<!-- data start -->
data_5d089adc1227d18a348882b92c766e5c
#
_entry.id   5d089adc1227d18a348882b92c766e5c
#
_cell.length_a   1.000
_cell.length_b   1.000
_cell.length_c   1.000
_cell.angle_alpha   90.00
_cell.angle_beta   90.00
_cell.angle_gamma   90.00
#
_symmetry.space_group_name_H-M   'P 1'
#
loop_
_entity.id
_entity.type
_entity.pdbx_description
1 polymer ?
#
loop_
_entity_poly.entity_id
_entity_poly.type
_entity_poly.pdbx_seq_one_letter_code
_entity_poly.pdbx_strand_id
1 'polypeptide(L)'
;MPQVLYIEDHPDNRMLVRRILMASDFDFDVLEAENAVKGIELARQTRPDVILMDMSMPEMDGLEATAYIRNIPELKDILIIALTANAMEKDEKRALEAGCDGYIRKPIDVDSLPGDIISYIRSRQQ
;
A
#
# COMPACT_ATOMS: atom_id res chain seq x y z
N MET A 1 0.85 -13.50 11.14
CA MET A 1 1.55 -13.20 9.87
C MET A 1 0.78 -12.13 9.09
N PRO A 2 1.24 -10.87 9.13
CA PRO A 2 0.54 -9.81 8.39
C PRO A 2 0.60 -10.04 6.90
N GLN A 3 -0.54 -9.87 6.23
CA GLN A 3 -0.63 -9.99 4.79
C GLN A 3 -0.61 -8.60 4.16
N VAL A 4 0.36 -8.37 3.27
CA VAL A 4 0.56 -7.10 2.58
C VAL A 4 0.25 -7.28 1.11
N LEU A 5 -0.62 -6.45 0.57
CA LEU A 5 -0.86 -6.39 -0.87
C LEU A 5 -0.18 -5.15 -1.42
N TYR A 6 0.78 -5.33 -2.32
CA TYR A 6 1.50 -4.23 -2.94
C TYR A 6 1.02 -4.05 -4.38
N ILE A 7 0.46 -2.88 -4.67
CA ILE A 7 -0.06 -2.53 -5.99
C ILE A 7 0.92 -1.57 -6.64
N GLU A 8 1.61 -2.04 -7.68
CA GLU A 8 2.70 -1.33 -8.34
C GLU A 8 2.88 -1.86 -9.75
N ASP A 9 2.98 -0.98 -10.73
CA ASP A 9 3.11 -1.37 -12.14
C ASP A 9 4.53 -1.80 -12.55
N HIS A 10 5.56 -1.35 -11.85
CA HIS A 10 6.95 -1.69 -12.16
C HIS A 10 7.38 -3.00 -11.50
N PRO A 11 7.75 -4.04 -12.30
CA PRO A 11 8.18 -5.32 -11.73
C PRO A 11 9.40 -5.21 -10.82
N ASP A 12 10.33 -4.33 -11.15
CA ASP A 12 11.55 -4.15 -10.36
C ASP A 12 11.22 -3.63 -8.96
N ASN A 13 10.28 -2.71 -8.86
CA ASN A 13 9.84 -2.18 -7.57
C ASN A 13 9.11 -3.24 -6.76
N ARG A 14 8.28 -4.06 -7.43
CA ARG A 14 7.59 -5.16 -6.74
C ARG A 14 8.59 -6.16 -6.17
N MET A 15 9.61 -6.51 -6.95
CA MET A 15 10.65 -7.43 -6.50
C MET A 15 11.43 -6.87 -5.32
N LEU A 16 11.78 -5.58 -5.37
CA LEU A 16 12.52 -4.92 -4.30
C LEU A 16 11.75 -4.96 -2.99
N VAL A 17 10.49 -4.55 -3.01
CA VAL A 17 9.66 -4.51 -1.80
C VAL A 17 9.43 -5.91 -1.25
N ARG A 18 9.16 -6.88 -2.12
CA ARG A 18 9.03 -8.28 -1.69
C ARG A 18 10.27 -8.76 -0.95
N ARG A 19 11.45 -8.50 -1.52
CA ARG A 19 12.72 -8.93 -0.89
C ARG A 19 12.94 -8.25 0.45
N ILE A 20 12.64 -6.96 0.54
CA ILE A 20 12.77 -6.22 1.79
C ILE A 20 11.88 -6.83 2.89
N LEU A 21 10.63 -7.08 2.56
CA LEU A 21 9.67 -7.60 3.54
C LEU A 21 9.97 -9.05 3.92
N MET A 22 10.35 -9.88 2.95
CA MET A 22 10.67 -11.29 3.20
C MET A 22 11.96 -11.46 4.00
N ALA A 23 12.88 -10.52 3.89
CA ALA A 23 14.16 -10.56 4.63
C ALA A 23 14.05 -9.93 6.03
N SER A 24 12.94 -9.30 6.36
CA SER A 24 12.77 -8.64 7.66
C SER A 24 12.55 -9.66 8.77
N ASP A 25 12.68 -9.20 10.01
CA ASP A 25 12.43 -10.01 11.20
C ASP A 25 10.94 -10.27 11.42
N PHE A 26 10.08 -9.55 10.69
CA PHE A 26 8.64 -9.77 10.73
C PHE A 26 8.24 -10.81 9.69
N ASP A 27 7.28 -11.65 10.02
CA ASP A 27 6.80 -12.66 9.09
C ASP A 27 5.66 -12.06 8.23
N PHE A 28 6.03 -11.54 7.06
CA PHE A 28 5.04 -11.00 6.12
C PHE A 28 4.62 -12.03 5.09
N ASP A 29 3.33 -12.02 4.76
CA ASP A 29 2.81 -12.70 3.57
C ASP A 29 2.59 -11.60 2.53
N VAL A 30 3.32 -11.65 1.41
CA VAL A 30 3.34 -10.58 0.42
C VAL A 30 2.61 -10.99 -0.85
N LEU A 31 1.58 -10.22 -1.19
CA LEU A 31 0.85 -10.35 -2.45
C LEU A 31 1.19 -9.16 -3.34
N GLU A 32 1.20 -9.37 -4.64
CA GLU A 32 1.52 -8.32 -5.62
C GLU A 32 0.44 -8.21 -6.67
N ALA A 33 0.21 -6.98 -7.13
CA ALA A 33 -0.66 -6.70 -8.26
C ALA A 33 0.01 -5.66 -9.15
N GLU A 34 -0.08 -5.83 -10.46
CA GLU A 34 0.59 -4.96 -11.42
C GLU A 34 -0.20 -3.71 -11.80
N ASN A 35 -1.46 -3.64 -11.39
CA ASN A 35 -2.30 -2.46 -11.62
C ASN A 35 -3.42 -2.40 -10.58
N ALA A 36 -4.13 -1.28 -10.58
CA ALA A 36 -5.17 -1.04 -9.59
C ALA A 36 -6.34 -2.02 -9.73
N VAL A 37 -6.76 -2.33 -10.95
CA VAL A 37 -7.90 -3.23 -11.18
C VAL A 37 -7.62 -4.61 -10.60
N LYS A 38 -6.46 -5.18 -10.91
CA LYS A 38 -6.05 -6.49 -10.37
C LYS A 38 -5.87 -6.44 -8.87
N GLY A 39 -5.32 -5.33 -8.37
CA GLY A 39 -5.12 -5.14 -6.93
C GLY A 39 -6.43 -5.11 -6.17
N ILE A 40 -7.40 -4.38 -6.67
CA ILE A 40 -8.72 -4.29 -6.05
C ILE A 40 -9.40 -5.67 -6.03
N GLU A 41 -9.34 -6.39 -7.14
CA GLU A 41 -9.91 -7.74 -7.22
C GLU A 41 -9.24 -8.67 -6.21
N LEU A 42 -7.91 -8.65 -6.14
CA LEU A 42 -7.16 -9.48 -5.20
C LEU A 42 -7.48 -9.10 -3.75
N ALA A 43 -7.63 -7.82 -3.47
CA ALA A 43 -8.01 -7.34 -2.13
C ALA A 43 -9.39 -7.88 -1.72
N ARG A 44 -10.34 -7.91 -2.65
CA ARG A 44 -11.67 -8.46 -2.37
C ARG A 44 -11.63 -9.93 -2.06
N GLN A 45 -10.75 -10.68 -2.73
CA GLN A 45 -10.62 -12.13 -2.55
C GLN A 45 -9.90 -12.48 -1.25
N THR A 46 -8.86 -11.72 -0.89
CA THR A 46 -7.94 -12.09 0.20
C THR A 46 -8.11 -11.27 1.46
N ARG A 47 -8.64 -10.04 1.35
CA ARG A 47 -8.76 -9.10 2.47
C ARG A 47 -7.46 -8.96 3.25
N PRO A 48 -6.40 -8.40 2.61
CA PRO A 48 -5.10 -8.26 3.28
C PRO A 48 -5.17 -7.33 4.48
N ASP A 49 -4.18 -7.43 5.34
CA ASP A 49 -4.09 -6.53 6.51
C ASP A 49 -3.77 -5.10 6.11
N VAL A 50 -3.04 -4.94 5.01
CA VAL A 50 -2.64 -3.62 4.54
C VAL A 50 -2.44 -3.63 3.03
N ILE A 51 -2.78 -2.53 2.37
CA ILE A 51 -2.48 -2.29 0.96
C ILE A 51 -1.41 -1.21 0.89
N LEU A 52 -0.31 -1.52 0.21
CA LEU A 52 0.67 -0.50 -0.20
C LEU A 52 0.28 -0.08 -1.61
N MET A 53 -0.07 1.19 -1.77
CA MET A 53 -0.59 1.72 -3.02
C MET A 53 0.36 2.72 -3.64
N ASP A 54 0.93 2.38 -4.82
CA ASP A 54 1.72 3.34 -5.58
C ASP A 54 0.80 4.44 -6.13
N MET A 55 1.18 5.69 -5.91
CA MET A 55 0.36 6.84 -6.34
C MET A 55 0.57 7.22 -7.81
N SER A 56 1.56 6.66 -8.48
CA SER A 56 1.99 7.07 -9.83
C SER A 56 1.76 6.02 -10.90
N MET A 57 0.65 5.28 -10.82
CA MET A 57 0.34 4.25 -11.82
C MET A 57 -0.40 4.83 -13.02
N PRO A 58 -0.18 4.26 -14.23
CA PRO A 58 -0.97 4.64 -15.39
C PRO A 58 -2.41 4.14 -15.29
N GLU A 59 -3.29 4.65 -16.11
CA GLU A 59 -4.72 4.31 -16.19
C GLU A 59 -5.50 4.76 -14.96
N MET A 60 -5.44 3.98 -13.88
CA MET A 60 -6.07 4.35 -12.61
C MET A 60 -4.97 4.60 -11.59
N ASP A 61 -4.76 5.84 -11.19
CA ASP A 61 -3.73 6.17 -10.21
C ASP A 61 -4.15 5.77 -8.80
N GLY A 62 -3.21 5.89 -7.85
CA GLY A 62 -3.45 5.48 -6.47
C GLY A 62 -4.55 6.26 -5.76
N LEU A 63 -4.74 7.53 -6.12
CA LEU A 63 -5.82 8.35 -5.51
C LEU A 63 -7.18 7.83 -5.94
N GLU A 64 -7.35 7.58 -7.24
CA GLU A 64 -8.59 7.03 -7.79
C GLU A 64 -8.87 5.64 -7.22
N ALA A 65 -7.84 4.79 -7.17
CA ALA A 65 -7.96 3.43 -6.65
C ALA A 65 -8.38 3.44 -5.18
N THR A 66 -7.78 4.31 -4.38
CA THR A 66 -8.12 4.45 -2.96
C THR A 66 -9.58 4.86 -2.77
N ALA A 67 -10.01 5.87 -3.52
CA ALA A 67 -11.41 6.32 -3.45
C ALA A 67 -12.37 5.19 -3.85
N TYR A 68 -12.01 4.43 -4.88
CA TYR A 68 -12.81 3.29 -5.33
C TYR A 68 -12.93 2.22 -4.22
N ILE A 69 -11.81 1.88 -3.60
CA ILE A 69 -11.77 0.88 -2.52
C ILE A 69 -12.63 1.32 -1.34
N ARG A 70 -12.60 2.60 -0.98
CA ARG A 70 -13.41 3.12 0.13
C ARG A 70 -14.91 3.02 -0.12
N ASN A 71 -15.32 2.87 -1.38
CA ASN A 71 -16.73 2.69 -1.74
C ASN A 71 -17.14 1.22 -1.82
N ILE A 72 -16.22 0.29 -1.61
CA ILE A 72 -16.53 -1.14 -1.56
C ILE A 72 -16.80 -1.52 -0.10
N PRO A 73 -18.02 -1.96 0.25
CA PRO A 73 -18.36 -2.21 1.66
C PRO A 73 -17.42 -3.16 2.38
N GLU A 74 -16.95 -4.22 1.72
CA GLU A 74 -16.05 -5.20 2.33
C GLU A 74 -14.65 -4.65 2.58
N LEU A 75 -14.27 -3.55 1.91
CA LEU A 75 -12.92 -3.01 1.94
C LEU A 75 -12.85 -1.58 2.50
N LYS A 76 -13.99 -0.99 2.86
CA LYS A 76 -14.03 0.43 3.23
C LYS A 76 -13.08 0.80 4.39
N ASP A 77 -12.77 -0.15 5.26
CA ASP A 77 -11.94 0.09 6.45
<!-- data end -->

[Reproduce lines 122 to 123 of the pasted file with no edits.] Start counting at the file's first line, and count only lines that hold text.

CA LEU A 31 0.85 -10.35 -2.45
C LEU A 31 1.19 -9.16 -3.34